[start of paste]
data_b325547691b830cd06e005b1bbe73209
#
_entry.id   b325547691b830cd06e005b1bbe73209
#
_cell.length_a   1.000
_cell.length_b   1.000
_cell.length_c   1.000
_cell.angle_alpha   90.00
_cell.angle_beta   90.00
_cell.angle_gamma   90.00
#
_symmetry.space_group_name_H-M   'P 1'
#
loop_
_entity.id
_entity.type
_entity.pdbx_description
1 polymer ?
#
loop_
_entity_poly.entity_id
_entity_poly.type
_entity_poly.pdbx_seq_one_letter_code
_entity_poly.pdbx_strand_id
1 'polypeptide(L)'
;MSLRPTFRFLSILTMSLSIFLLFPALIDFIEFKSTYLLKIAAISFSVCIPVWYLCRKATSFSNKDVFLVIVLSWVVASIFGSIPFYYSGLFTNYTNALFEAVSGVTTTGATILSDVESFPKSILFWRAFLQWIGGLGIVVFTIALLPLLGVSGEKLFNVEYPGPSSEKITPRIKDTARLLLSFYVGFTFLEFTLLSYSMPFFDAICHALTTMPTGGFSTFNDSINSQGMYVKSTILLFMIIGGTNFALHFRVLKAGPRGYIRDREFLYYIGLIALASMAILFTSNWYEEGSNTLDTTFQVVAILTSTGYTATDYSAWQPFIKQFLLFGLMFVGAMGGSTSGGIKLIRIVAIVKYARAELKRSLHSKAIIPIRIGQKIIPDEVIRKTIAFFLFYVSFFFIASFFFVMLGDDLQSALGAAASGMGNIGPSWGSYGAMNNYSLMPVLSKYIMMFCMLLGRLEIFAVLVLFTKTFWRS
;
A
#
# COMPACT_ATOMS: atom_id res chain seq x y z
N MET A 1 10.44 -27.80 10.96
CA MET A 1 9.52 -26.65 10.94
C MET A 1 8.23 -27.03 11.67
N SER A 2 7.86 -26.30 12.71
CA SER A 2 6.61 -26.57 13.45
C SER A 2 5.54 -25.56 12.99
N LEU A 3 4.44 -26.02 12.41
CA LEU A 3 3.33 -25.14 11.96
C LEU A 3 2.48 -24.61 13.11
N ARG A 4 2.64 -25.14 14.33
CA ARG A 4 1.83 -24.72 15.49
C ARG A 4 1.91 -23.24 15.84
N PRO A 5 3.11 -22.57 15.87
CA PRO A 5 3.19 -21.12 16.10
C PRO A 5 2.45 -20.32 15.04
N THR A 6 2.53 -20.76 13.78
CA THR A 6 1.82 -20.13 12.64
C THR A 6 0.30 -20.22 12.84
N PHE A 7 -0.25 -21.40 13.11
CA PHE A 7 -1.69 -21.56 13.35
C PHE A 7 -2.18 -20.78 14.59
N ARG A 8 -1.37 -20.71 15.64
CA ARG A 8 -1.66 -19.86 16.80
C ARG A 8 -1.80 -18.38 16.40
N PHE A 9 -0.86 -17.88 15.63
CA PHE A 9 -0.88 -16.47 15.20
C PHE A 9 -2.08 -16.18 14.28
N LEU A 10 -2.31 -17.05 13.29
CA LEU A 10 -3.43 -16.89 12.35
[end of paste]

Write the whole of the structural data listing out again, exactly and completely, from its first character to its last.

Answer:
data_b325547691b830cd06e005b1bbe73209
#
_entry.id   b325547691b830cd06e005b1bbe73209
#
_cell.length_a   1.000
_cell.length_b   1.000
_cell.length_c   1.000
_cell.angle_alpha   90.00
_cell.angle_beta   90.00
_cell.angle_gamma   90.00
#
_symmetry.space_group_name_H-M   'P 1'
#
loop_
_entity.id
_entity.type
_entity.pdbx_description
1 polymer ?
#
loop_
_entity_poly.entity_id
_entity_poly.type
_entity_poly.pdbx_seq_one_letter_code
_entity_poly.pdbx_strand_id
1 'polypeptide(L)'
;MSLRPTFRFLSILTMSLSIFLLFPALIDFIEFKSTYLLKIAAISFSVCIPVWYLCRKATSFSNKDVFLVIVLSWVVASIFGSIPFYYSGLFTNYTNALFEAVSGVTTTGATILSDVESFPKSILFWRAFLQWIGGLGIVVFTIALLPLLGVSGEKLFNVEYPGPSSEKITPRIKDTARLLLSFYVGFTFLEFTLLSYSMPFFDAICHALTTMPTGGFSTFNDSINSQGMYVKSTILLFMIIGGTNFALHFRVLKAGPRGYIRDREFLYYIGLIALASMAILFTSNWYEEGSNTLDTTFQVVAILTSTGYTATDYSAWQPFIKQFLLFGLMFVGAMGGSTSGGIKLIRIVAIVKYARAELKRSLHSKAIIPIRIGQKIIPDEVIRKTIAFFLFYVSFFFIASFFFVMLGDDLQSALGAAASGMGNIGPSWGSYGAMNNYSLMPVLSKYIMMFCMLLGRLEIFAVLVLFTKTFWRS
;
A
#
# COMPACT_ATOMS: atom_id res chain seq x y z
N MET A 1 10.44 -27.80 10.96
CA MET A 1 9.52 -26.65 10.94
C MET A 1 8.23 -27.03 11.67
N SER A 2 7.86 -26.30 12.71
CA SER A 2 6.61 -26.57 13.45
C SER A 2 5.54 -25.56 12.99
N LEU A 3 4.44 -26.02 12.41
CA LEU A 3 3.33 -25.14 11.96
C LEU A 3 2.48 -24.61 13.11
N ARG A 4 2.64 -25.14 14.33
CA ARG A 4 1.83 -24.72 15.49
C ARG A 4 1.91 -23.24 15.84
N PRO A 5 3.11 -22.57 15.87
CA PRO A 5 3.19 -21.12 16.10
C PRO A 5 2.45 -20.32 15.04
N THR A 6 2.53 -20.76 13.78
CA THR A 6 1.82 -20.13 12.64
C THR A 6 0.30 -20.22 12.84
N PHE A 7 -0.25 -21.40 13.11
CA PHE A 7 -1.69 -21.56 13.35
C PHE A 7 -2.18 -20.78 14.59
N ARG A 8 -1.37 -20.71 15.64
CA ARG A 8 -1.66 -19.86 16.80
C ARG A 8 -1.80 -18.38 16.40
N PHE A 9 -0.86 -17.88 15.63
CA PHE A 9 -0.88 -16.47 15.20
C PHE A 9 -2.08 -16.18 14.28
N LEU A 10 -2.31 -17.05 13.29
CA LEU A 10 -3.43 -16.89 12.35